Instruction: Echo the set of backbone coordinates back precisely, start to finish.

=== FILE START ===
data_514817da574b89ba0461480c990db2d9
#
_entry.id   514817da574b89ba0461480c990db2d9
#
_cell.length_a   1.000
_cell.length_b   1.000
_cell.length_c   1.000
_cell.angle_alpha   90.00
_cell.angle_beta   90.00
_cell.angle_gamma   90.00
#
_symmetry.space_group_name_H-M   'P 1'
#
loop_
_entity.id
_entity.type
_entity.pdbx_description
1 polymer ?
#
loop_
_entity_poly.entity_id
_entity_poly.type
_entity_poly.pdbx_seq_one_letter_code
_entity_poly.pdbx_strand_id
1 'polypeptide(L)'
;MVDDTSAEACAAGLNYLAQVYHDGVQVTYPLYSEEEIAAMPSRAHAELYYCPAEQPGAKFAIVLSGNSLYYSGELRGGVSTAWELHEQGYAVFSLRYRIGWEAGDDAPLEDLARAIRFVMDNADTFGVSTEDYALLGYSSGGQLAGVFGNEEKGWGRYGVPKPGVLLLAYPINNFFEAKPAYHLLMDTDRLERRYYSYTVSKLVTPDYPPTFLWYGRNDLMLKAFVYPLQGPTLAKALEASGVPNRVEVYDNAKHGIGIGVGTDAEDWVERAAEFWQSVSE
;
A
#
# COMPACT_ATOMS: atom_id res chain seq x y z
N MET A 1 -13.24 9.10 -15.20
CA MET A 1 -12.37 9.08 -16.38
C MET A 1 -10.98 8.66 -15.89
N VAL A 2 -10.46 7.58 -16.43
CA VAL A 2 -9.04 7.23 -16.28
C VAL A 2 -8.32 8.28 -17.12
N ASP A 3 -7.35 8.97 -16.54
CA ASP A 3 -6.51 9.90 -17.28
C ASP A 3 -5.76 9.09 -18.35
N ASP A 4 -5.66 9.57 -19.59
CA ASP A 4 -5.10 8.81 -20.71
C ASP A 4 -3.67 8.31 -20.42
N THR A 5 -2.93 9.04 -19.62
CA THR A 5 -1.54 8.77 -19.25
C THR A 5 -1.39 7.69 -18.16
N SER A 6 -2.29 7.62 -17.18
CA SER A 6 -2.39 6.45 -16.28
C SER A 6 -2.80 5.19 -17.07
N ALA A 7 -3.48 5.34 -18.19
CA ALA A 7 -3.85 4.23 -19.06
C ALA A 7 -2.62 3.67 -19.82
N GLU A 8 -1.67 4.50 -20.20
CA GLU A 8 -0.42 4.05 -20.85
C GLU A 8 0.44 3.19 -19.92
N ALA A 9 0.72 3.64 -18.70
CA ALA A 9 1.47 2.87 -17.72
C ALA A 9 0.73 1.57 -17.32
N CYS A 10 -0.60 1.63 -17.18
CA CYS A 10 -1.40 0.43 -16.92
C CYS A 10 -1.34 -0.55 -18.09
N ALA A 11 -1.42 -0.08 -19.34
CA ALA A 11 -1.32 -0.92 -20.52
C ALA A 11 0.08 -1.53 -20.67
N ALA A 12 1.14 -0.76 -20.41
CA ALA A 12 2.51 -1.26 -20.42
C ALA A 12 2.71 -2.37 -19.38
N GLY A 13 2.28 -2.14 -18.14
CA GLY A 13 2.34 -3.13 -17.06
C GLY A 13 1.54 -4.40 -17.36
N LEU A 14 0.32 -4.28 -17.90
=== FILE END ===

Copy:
data_514817da574b89ba0461480c990db2d9
#
_entry.id   514817da574b89ba0461480c990db2d9
#
_cell.length_a   1.000
_cell.length_b   1.000
_cell.length_c   1.000
_cell.angle_alpha   90.00
_cell.angle_beta   90.00
_cell.angle_gamma   90.00
#
_symmetry.space_group_name_H-M   'P 1'
#
loop_
_entity.id
_entity.type
_entity.pdbx_description
1 polymer ?
#
loop_
_entity_poly.entity_id
_entity_poly.type
_entity_poly.pdbx_seq_one_letter_code
_entity_poly.pdbx_strand_id
1 'polypeptide(L)'
;MVDDTSAEACAAGLNYLAQVYHDGVQVTYPLYSEEEIAAMPSRAHAELYYCPAEQPGAKFAIVLSGNSLYYSGELRGGVSTAWELHEQGYAVFSLRYRIGWEAGDDAPLEDLARAIRFVMDNADTFGVSTEDYALLGYSSGGQLAGVFGNEEKGWGRYGVPKPGVLLLAYPINNFFEAKPAYHLLMDTDRLERRYYSYTVSKLVTPDYPPTFLWYGRNDLMLKAFVYPLQGPTLAKALEASGVPNRVEVYDNAKHGIGIGVGTDAEDWVERAAEFWQSVSE
;
A
#
# COMPACT_ATOMS: atom_id res chain seq x y z
N MET A 1 -13.24 9.10 -15.20
CA MET A 1 -12.37 9.08 -16.38
C MET A 1 -10.98 8.66 -15.89
N VAL A 2 -10.46 7.58 -16.43
CA VAL A 2 -9.04 7.23 -16.28
C VAL A 2 -8.32 8.28 -17.12
N ASP A 3 -7.35 8.97 -16.54
CA ASP A 3 -6.51 9.90 -17.28
C ASP A 3 -5.76 9.09 -18.35
N ASP A 4 -5.66 9.57 -19.59
CA ASP A 4 -5.10 8.81 -20.71
C ASP A 4 -3.67 8.31 -20.42
N THR A 5 -2.93 9.04 -19.62
CA THR A 5 -1.54 8.77 -19.25
C THR A 5 -1.39 7.69 -18.16
N SER A 6 -2.29 7.62 -17.18
CA SER A 6 -2.39 6.45 -16.28
C SER A 6 -2.80 5.19 -17.07
N ALA A 7 -3.48 5.34 -18.19
CA ALA A 7 -3.85 4.23 -19.06
C ALA A 7 -2.62 3.67 -19.82
N GLU A 8 -1.67 4.50 -20.20
CA GLU A 8 -0.42 4.05 -20.85
C GLU A 8 0.44 3.19 -19.92
N ALA A 9 0.72 3.64 -18.70
CA ALA A 9 1.47 2.87 -17.72
C ALA A 9 0.73 1.57 -17.32
N CYS A 10 -0.60 1.63 -17.18
CA CYS A 10 -1.40 0.43 -16.92
C CYS A 10 -1.34 -0.55 -18.09
N ALA A 11 -1.42 -0.08 -19.34
CA ALA A 11 -1.32 -0.92 -20.52
C ALA A 11 0.08 -1.53 -20.67
N ALA A 12 1.14 -0.76 -20.41
CA ALA A 12 2.51 -1.26 -20.42
C ALA A 12 2.71 -2.37 -19.38
N GLY A 13 2.28 -2.14 -18.14
CA GLY A 13 2.34 -3.13 -17.06
C GLY A 13 1.54 -4.40 -17.36
N LEU A 14 0.32 -4.28 -17.90